PASSER'AILES - Artisans of Madagascar

Passer’Ailes is a fair trade business, created in 2004 in Gironde to promote and distribute objects designed and made by tin metal workers and "Miss 'Art' Dines (mobiles "Sardines" made from recycled cardboard and newspapers) in Madagascar .

Passer’Ailes does not play any part in the running of the workshop. It serves as a link with the outside world to broaden the horizons of the Madagascan craft workers. In France, Passer’Ailes adapts its supply of goods according to the fluctuating production of the workshop, and makes sure its trading partners are aware of this flexible situation.

The product distribution respects the rules of fair trade. Fair trade is not an act of generosity, it is balanced trade which benefits both producers and consumers, bringing hope of real and sustainable development to the craft workers. Passer’Ailes strictly curbs its costs, limits ‘middle men’ and makes sure that everyone is fairly paid for their work and that the prices of the articles are consistent with their cost of manufacture in order to set its profit margins.

KABAMBî totally supports the Passer'Ailes way of operating and respects the recommended prices which Passer'Ailes judge to be ‘ethically correct’.

Passer’Ailes provides a showcase for the creativity and expertise of these craft workers who are forging a better life for themselves. It also serves as a link between two worlds which have become separated over time.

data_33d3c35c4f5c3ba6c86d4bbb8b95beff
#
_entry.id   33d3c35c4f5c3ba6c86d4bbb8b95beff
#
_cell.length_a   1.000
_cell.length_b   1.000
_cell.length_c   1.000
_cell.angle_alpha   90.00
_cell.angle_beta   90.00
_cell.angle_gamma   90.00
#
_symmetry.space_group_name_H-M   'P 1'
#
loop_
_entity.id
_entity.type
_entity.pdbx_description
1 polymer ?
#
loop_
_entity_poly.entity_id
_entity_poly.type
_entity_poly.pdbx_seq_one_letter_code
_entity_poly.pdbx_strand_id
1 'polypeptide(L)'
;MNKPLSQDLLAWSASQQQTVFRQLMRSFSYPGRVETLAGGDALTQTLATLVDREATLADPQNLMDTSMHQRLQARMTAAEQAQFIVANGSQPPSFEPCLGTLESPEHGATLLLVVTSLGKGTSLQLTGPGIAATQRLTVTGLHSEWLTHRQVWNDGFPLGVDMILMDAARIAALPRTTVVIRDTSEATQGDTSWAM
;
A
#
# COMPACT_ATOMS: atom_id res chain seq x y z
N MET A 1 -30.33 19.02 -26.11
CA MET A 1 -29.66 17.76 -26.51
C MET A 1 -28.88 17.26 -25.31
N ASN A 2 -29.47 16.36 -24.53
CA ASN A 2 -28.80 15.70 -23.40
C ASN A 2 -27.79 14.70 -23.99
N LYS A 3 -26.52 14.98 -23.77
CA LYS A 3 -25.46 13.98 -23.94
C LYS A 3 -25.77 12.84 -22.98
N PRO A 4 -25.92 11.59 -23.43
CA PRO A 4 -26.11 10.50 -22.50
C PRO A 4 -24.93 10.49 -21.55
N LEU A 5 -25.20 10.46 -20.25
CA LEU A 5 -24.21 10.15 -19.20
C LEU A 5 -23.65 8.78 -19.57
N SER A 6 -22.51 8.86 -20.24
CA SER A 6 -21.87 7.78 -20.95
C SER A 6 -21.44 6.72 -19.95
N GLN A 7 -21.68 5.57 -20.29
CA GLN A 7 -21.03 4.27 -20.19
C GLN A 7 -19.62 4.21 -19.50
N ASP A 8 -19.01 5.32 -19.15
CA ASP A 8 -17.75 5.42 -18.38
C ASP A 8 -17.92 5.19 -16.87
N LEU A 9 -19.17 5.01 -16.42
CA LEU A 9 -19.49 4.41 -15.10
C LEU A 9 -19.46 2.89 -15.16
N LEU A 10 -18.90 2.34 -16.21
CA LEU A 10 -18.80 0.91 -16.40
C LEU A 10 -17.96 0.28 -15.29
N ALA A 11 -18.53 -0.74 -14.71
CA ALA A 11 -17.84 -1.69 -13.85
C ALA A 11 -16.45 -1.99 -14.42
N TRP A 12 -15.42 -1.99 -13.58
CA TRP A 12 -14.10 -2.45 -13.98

L'ATELIER D'ANKAZOBE:

Violette and Dieudonné, a Madagascan couple who inherited their family tinplate business, developed the project, little by little, to fight against poverty and despair. They initially dreamt of creating a workshop which would give each worker a decent life. Today their dream is becoming reality and 400 men and women work in the workshop. There are no assembly lines or sophisticated tools here. People work on the ground and learn from one another, keeping individual artistic freedom.

There is room for everyone here, whatever their skills, age or disability. Mothers with babies, elderly women, people who are unable to hear and speak, young delinquents all concentrate on the work in hand, but all radiate the same sense of happiness in their eyes that comes with having recovered their dignity. Violette, crouched down among the workers, explains, modifies and organises the work.

Dieudonné, surrounded by several attentive workers, draws ambitious plans for new objects on the red dirt floor.
The movement which drives this Noah’s Ark draws its strength from mutual aid and solidarity. It is not just about shaping tinplate, it is a whole life project for the workers. “We aim to organise daily life so that everyone can work easily and calmly”, says Dieudonné. So a canteen and a food store have been set up among the tools to ensure everyone is well-fed.

But what everyone is most proud of is the little school built on a reclaimed paddy-field where a hundred children learn to read and write in 5 well-run classrooms. "One day, smiles Dieudonné, we’ll build a high school too!"

A wonderful, true story… told by each item from Passer'Ailes/ Atelier d'Ankazobé! (pictures under the tab "L'Atelier")


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